Frequently Asked Questions About Off-Campus Housing
The basic agreement between you and the owner of rental property is a lease. A lease is a binding legal agreement that is enforceable through the legal system. If you move before the end of the lease term and the landlord has performed properly, you may be legally responsible to pay for the remainder of the lease.
Deposits (security or damage)
Most owners require you to deposit a sum of money when you rent a unit. Deposits generally range in amount from one half to a full month’s rent. This is designed to reimburse the owner for any damage to the unit or for failure to pay rent. At the end of the tenancy, the owner must return the deposit plus interest or submit an explanation why the deposit or any part of it has been withheld. You should find out the exact purpose for which the deposit will be used and the circumstances affecting its refund. This should be clearly stated in the written lease, which you sign.
Renter’s insurance is an item you should purchase. Landlord’s property insurance does not cover your personal property. If you cannot afford to replace your belongings if they are damaged, lost, or stolen, then you should look into buying a policy. If you are still on your parent/guardian’s insurance, the least expensive policies can be added to theirs. If these alternatives are not available to you, you can purchase personal property insurance from many insurance agencies.
Additional Information and Rental Facts
A good source of information about landlord/tenant law is the handbook, Landlords and Tenants: Rights and Responsibilities, a publication available from the Minnesota Attorney General's Office.
How much; When it is due; Starting date?
How much; How will it be used; How and when is it refunded?
Who pays for breakage or other damages over and above normal wear and tear- individuals or all occupants?
Is it permitted; What is the procedure?
Should all roommates sign the lease; Are roommates responsible for only a portion of the rent; If someone moves out must the remaining roommates make up the difference?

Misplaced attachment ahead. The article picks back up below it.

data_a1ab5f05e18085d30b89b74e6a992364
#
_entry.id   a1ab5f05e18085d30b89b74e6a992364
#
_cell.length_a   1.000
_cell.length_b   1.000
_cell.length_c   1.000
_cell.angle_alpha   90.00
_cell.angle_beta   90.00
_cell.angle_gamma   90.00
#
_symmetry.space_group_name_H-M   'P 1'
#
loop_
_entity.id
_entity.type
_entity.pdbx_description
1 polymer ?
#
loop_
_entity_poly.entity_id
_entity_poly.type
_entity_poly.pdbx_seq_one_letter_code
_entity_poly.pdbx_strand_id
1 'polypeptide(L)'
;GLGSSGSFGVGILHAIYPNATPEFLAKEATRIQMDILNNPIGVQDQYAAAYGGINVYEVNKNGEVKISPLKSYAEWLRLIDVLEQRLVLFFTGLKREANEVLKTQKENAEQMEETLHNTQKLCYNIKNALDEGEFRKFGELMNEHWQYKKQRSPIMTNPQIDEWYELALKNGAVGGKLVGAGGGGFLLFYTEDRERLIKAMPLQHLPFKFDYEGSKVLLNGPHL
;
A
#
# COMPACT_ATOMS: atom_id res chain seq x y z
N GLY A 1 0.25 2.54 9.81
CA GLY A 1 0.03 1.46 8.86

May the unit be altered, such as painted; Can you hang pictures on the wall (and how)?
Are they available and are there any restrictions?
For musical instruments, stereo, TV, or social events?
Inspection by Landlord
When may the landlord enter your unit; How much notice must be given?
Is it available; Is it included in the rent or is it an added charge?
Are pets allowed; Is there an added charge for having a pet?
What utilities are included in the rent; How much is the installation fee for those not included; What are the billing and payment procedures?
If the landlord makes any promises or representation about the apartment, have them put it in writing!
Make sure the lease reflects the fact that you’ll have new furniture, parking is guaranteed, etc. Verbal contracts can be impossible to enforce; some leases expressly preclude verbal agreements.
Don’t sign a lease until you are certain you want the place.
It can be difficult and/or expensive to cancel a lease once it’s signed.
Don’t commit yourself to a place you can’t afford!
Each fall, there are students who have rented a multi-bedroom place in the spring and still have not been able to round up enough housemates to make the payments. Anyone who has signed the lease remains legally liable for the full rent.
Be sure to get a copy of the signed lease.
Get this from your landlord and keep it in a safe place. The landlord is required by law to give you a copy.You may need it for future reference if any problems occur during the term of the lease.
Before signing the lease or paying any money, you should inspect the property with the landlord and a witness.
You should also be allowed to inspect the utilities - the appliances, the electrical system, the plumbing, heating and lights - as well as locks and windows. Write down all existing damages. Both you and the landlord should sign and date the list. You may also want to videotape or take photographs to document your descriptions. This list will prevent the landlord from trying to charge you for these damages when you move out. Landlords can refuse to cooperate (these are not “rights” legally enforceable in court), but cooperation is advised. To have a list is in the best interest of both landlord and tenant, since it protects all parties if there is a disagreement about who is responsible for any repairs.
The lease should state who is responsible for paying which utility bills.
In some cases, the landlord pays for heat, electricity, and water. Sometimes the tenant is responsible for these bills. If this issue is not addressed in the lease, the tenant and landlord should work out their own understanding. It is good to put this agreement in writing, and have it signed by both parties. Information about utility shut-offs can be found in the handbook, Landlords and Tenants: Rights and Responsibilities.